Scrapbookpages Blog

July 17, 2017

Former guard at Trawniki concentration camp now living in the USA

Filed under: Germany, Holocaust, Trump, Uncategorized — Tags: , , — furtherglory @ 8:35 pm

I have just learned about a former concentration camp guard who was featured in a news article.

http://www.nydailynews.com/opinion/send-nazi-germany-mr-trump-article-1.3298495

http://assets.nydailynews.com/polopoly_fs/1.3298493.1499128532!/img/httpImage/image.jpg_gen/derivatives/article_1200/nazi4e-2-web.jpg

 Photo credit (Turnbull, Bill)

Jakiw Palij — former concentration camp guard

Begin quote from news article:

When President Trump meets with German Chancellor Angela Merkel Thursday in Hamburg ahead of the G20 summit, he should tell her that Germany, in accepting responsibility for the Holocaust, must also accept Jakiw Palij, the last known Nazi war criminal still living in the United States.

Trump can make a stand for justice that his predecessors George W. Bush and Barack Obama never did and right an historical wrong.

[…]

Palij, an old man born in 1923, is still living in Jackson Heights — in Trump’s native Queens — despite the Justice Department and federal courts having stripped him of his ill-gotten U.S. citizenship and ordered him deported 13 years ago.

Palij arrived here in 1949 and obtained U.S. citizenship in 1957, lying about his loyal service to the German Reich as a death camp guard in Nazi-occupied Poland. He had volunteered for the SS and was a guard at Trawniki, which the Germans and their Ukrainian collaborators like Palij used as a training camp for death camp guards. Thousands of Jews were murdered at Trawniki.

End quote

I think that it would be wrong to throw this US citizen out just because he worked as a guard at a German concentration camp years ago.

 

 

July 7, 2017

Ich hatt’ einen Kameraden (Leni Riefenstahl version)

Filed under: Germany, Language, movies, Music — Tags: , — furtherglory @ 12:14 pm

The film Triumph of the Will has a very good rendition of “Once I had a comrade”.  I have set this clip to start 34 minutes and 34 seconds into the movie.  If you click on the video, you can start at that point and hear the song.  The song is used dramatically as the back ground melody for this segment.  This segment begins with a few seconds of a German youth speaking.

https://furtherglory.wordpress.com/2017/07/05/ich-hatt-einen-kameraden/

I previously posted another version of this song on the link you that you can follow above.

Congressman goes inside Auschwitz “gas chamber” and completely misunderstands everything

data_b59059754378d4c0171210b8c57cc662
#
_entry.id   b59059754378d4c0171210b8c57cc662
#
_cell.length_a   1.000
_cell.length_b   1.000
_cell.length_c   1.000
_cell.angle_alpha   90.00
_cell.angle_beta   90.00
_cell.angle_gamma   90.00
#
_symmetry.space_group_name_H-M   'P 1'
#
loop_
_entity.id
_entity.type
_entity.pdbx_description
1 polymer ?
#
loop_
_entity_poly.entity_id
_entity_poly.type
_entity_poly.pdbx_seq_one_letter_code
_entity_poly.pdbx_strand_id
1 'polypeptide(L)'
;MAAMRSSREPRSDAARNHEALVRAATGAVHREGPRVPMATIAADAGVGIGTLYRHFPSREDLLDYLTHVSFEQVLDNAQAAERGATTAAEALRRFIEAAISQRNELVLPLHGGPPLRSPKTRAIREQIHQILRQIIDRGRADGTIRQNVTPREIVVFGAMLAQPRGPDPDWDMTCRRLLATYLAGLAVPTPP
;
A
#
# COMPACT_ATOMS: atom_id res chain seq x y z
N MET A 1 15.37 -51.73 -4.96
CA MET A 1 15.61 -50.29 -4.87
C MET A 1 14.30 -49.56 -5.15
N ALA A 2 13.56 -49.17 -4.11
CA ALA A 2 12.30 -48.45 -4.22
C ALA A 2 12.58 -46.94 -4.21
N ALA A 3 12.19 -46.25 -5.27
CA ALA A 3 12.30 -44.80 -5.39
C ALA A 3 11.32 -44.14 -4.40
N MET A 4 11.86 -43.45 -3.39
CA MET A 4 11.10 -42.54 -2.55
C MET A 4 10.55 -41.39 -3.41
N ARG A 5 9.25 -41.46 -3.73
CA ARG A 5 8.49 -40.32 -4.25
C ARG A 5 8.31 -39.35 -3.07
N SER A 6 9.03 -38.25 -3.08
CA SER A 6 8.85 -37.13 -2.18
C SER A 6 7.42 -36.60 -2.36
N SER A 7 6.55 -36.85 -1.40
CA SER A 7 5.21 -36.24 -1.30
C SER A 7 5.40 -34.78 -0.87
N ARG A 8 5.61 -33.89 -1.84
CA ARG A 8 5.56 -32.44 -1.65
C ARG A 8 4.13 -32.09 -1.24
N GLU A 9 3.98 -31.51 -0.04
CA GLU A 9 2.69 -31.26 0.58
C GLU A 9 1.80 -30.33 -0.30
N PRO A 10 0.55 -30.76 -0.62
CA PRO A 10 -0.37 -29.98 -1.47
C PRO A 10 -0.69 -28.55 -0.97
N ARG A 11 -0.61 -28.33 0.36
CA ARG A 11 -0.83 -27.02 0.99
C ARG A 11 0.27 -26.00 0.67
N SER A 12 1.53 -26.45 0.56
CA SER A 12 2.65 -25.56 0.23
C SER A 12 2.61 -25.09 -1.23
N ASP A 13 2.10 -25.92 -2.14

Filed under: Auschwitz, Germany, Holocaust, Uncategorized — Tags: , , — furtherglory @ 10:40 am

Congressman Clay Higgins poses beside two cremation ovens at Auschwitz

My photo of the ovens where Congressman posed

What’s wrong with posing for photos inside the oven room at Auschwitz, you ask?

What the Congressman did was completely disrespectful to the Jews who were gassed and burned during the Holocaust. My photo above shows the back side of the ovens where Jews were burned.

When I visited Auschwitz three times [in 1998, 2005 and 2007] there were signs everywhere, telling tourists that photos were not allowed. I ignored these signs. I am a senile old woman who does not know how to use a camera — my camera kept going off by itself.  That’s my story — and I’m sticking to it.

My photo of the device used to shove the bodies into the oven

Oven on the left — gas chamber on the right

As everyone knows, a gas chamber should not be in a room that is only a few feet from an oven, but the Nazis somehow managed to kill Jews in gas chambers without blowing up the whole building.

My photo of a cremation oven for a single body at Auschwitz

I blogged about Clay Higgins in this earlier blog post.

https://furtherglory.wordpress.com/2017/07/05/american-congressman-made-a-video-inside-the-auschwitz-gas-chamber/

July 2, 2017

Displaced Persons [DPs] then and now

Filed under: Dachau, Germany, Uncategorized, World War II — Tags: , , — furtherglory @ 11:03 am

As I have mentioned many times, I spent 20 months living in Germany after World War II. My husband was an Army officer. The Army wives lived on the Army base and rarely interacted with the German people.

My husband wanted to “live on the economy” meaning that he wanted to live in a German house, not on the Army base. He wanted to meet the German people and interact with them, so he had rented the upstairs rooms in a German house before I arrived.

As soon as I arrived in Germany, I was taken to the German house, that my husband had rented, and left there all alone while my husband continued doing soldier stuff. Of course, I started crying immediately. My German land lord immediately bounded up the steps and brought me some wine. He spoke to me very soothingly, but I couldn’t understand a word that he said.